Monthly Archives: September 2011

(Day 8) Gainful Employment for the Painfully Broke

Monday, 10:00 pm

So today did not end up being quite as open as I’d planned — which means that the homestay info must be deferred just a little bit longer (once again depreciating the value of my word, I know), but which also means that I get to talk about this:

I may get paid, as in actual money, to work in a library here.


First off, I should probably admit that it’s not *really* a library in the way you’re probably thinking.  What it is is the ACM program’s accrued collection of books, which is small but actually pretty impressive in that it numbers something like 1700 volumes (not counting the way-too-many articles on file).  Students come, they buy books for class, they ditch the books when they leave for home — and ACM keeps these and adds on with lots of new materials that students can use for research and such.

Right now, the whole shebang is just crammed into the program director’s office — floor-to-ceiling texts on art history and Italian and whatever else has ever been studied here, which is awesome but does not exactly make for a neat system.  Last year’s students started cataloging all these things, so something like 1000 of the books have call numbers now, but they’re all still piled on top of themselves in that office.  So, a couple days ago, they told us that they were looking for some work-study students to both finish the cataloging process and move the books onto the shelves they have set up in the newly designated ‘library’ room.  When/if that gets done, they want all the articles combed through and either cataloged or trashed, depending on usefulness.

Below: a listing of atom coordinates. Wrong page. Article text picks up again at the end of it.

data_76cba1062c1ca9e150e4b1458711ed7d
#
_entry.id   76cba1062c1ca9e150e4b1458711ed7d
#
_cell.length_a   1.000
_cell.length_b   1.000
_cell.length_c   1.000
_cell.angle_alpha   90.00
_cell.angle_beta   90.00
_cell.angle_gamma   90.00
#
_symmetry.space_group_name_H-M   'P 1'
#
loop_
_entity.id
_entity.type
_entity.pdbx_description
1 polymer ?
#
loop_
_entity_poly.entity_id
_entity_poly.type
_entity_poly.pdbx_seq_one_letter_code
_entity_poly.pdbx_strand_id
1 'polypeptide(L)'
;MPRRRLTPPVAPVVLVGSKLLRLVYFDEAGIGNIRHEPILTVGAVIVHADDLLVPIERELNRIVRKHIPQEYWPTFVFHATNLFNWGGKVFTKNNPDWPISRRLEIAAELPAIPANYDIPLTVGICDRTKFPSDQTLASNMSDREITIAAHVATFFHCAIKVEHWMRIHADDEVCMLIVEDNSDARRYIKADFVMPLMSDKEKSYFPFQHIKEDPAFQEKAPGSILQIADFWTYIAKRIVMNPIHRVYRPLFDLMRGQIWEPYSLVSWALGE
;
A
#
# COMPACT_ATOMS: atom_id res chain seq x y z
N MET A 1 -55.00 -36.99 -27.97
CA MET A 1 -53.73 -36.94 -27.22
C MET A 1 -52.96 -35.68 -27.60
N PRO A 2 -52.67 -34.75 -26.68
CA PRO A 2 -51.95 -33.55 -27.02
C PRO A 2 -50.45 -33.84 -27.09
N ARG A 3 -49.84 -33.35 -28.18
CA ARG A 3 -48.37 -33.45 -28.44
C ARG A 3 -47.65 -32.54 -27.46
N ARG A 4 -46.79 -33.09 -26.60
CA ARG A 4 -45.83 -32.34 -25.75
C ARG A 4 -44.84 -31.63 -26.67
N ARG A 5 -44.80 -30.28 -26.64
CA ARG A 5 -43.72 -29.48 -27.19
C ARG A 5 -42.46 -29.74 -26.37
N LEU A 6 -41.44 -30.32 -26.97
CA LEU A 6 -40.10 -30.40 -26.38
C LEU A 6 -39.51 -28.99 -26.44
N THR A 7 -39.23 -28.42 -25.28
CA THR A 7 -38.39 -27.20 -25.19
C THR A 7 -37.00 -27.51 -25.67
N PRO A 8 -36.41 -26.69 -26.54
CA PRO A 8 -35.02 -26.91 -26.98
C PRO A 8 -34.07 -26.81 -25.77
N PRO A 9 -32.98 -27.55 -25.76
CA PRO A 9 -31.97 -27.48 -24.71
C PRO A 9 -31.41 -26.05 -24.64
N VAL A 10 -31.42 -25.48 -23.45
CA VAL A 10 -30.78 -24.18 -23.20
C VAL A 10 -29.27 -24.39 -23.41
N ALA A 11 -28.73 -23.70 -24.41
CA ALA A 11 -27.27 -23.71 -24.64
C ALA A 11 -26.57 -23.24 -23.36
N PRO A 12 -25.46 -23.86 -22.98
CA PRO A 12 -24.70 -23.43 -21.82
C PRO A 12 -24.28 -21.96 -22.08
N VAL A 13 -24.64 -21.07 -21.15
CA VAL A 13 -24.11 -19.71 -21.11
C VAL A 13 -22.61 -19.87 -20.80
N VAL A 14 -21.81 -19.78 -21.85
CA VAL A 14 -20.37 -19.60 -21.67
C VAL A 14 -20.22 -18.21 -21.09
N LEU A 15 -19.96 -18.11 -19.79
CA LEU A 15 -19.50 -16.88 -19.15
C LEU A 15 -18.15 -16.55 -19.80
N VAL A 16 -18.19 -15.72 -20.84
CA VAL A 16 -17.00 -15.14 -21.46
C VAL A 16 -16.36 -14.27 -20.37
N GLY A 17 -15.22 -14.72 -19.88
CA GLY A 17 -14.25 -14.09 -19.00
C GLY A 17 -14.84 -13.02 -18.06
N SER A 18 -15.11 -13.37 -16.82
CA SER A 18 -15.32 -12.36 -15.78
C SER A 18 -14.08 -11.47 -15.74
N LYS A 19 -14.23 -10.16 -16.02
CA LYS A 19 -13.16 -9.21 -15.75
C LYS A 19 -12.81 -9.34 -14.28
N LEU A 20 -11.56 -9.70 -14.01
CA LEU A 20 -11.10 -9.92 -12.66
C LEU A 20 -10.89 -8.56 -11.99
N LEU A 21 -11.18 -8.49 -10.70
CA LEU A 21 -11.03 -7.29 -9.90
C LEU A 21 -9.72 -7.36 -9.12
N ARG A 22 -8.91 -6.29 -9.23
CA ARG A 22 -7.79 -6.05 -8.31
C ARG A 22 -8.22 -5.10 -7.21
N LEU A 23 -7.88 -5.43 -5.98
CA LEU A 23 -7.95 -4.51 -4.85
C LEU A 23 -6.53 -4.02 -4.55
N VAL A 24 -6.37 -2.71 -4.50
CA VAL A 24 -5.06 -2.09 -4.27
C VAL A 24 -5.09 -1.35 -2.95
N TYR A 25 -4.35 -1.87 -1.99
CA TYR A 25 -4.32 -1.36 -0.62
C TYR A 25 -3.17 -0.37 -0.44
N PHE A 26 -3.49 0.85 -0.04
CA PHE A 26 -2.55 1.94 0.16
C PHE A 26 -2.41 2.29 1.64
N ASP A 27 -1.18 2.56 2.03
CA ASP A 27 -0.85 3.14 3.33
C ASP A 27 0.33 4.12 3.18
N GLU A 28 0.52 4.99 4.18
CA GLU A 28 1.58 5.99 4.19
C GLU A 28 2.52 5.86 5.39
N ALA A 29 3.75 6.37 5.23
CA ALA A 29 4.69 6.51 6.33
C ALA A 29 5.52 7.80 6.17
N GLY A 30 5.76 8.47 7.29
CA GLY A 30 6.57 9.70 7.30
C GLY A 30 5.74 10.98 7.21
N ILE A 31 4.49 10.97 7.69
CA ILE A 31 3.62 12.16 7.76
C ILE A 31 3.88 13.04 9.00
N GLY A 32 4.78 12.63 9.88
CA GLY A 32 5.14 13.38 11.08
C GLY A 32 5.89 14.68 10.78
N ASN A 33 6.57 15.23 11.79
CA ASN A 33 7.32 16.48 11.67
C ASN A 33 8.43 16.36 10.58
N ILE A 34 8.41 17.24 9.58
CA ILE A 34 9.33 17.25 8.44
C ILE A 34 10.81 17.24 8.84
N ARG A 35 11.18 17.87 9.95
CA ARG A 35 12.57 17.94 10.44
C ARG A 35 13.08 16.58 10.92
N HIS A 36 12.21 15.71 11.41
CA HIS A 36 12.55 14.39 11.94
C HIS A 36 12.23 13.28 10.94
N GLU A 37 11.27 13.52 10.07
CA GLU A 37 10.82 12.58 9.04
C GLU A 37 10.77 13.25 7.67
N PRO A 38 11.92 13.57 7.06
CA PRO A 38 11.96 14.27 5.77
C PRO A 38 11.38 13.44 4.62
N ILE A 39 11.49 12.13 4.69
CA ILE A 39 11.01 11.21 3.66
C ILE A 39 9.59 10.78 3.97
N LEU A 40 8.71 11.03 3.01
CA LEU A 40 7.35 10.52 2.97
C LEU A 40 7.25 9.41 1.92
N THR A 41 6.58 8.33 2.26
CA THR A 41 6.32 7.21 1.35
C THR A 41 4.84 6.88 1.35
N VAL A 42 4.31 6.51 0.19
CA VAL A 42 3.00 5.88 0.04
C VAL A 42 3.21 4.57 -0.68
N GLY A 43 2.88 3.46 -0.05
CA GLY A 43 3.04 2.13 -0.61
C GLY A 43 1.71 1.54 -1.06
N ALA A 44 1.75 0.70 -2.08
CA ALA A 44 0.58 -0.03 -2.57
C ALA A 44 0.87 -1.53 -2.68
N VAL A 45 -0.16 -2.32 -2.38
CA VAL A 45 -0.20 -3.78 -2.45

As you might imagine, they said ‘work’ and about 20 flat-broke college kids came running.  I doubt everyone who signed up is actually going to stick with it, especially since 3 of our 4 classes haven’t even started yet, but that’s still a lot of people…so yeah, I don’t how many hours everyone’s going to get.  But hey, any money is better than no money at all, so at this point it really doesn’t matter ❤

Really, though, the extra-kinda-cool thing about the opportunity is that, because myself and one other student (Alex) have both worked in libraries before, we’ve been put in charge of organizing everything.  …Yes.  Can’t speak to how much I’ll be able to help, but I *do* love list-making, so we’ll hope for the best ; )


I still have to do my homework and start working on schedules, so we’ll call it for today, but definitely back in tomorrow — and possibly with pictures of a Florentine lantern parade taking place tomorrow night in town and on the river.  Fingers and toes crossed that I get to go see that, especially since I’ve now told you about it and I would feel bad if I couldn’t deliver.


Oh, and this is unconnected to anything, but there’s going to be a transportation strike tomorrow from 4 pm to midnight (16.00 — 24.00).  Italy apparently has them all the time, and as I still get my bus to school in the morning, and as it’s only about a 20-30 minute walk from the school to my homestay, I don’t think it will actually hurt much — but should be interesting?

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Posted by on September 5, 2011 in Persons & Peoples, Practicalities, The City


(Day 7) L’italiano

Just a quick-ish blurb about class tonight, because I wanted to talk about the living situation but it rained all afternoon and I couldn’t get the pictures I wanted to go with that post.  *Sadness.*

So: as mentioned before, this entire first month of the program is dedicated solely to an intensive course on Italian.  Three 9-student classes, each meeting with a different teacher from 9:00 to 10:30 and 11:00 to 12:30 — in other words, a pretty lenient schedule.  Also the environment is relaxed and cosy and has a door onto a balcony, so it’s hardly an excruciating place to spend the morning.